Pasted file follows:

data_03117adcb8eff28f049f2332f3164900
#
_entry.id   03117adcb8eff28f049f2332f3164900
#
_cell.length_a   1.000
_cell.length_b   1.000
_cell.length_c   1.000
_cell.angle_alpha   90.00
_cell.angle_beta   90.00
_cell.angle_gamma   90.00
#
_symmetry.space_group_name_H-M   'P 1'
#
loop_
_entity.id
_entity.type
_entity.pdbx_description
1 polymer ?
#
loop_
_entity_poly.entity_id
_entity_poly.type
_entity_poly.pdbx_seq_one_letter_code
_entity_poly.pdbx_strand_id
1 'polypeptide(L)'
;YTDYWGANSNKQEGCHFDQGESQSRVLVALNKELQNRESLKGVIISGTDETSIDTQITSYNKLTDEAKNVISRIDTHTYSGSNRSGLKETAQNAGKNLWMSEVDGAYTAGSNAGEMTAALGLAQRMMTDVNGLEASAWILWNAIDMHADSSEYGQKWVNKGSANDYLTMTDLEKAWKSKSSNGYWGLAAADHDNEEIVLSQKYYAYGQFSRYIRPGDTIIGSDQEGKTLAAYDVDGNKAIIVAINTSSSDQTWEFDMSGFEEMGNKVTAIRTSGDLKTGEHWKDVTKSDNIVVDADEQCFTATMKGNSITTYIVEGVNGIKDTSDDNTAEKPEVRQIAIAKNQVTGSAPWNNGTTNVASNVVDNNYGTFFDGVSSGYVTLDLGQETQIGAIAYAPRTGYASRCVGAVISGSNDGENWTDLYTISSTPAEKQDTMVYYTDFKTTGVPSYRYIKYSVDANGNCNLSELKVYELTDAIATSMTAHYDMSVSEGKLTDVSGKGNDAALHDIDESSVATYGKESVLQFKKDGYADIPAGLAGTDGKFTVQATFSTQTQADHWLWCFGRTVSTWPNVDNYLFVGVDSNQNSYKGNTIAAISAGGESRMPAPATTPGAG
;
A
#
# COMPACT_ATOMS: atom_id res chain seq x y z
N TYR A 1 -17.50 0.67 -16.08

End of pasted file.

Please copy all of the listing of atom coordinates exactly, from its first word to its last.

data_03117adcb8eff28f049f2332f3164900
#
_entry.id   03117adcb8eff28f049f2332f3164900
#
_cell.length_a   1.000
_cell.length_b   1.000
_cell.length_c   1.000
_cell.angle_alpha   90.00
_cell.angle_beta   90.00
_cell.angle_gamma   90.00
#
_symmetry.space_group_name_H-M   'P 1'
#
loop_
_entity.id
_entity.type
_entity.pdbx_description
1 polymer ?
#
loop_
_entity_poly.entity_id
_entity_poly.type
_entity_poly.pdbx_seq_one_letter_code
_entity_poly.pdbx_strand_id
1 'polypeptide(L)'
;YTDYWGANSNKQEGCHFDQGESQSRVLVALNKELQNRESLKGVIISGTDETSIDTQITSYNKLTDEAKNVISRIDTHTYSGSNRSGLKETAQNAGKNLWMSEVDGAYTAGSNAGEMTAALGLAQRMMTDVNGLEASAWILWNAIDMHADSSEYGQKWVNKGSANDYLTMTDLEKAWKSKSSNGYWGLAAADHDNEEIVLSQKYYAYGQFSRYIRPGDTIIGSDQEGKTLAAYDVDGNKAIIVAINTSSSDQTWEFDMSGFEEMGNKVTAIRTSGDLKTGEHWKDVTKSDNIVVDADEQCFTATMKGNSITTYIVEGVNGIKDTSDDNTAEKPEVRQIAIAKNQVTGSAPWNNGTTNVASNVVDNNYGTFFDGVSSGYVTLDLGQETQIGAIAYAPRTGYASRCVGAVISGSNDGENWTDLYTISSTPAEKQDTMVYYTDFKTTGVPSYRYIKYSVDANGNCNLSELKVYELTDAIATSMTAHYDMSVSEGKLTDVSGKGNDAALHDIDESSVATYGKESVLQFKKDGYADIPAGLAGTDGKFTVQATFSTQTQADHWLWCFGRTVSTWPNVDNYLFVGVDSNQNSYKGNTIAAISAGGESRMPAPATTPGAG
;
A
#
# COMPACT_ATOMS: atom_id res chain seq x y z
N TYR A 1 -17.50 0.67 -16.08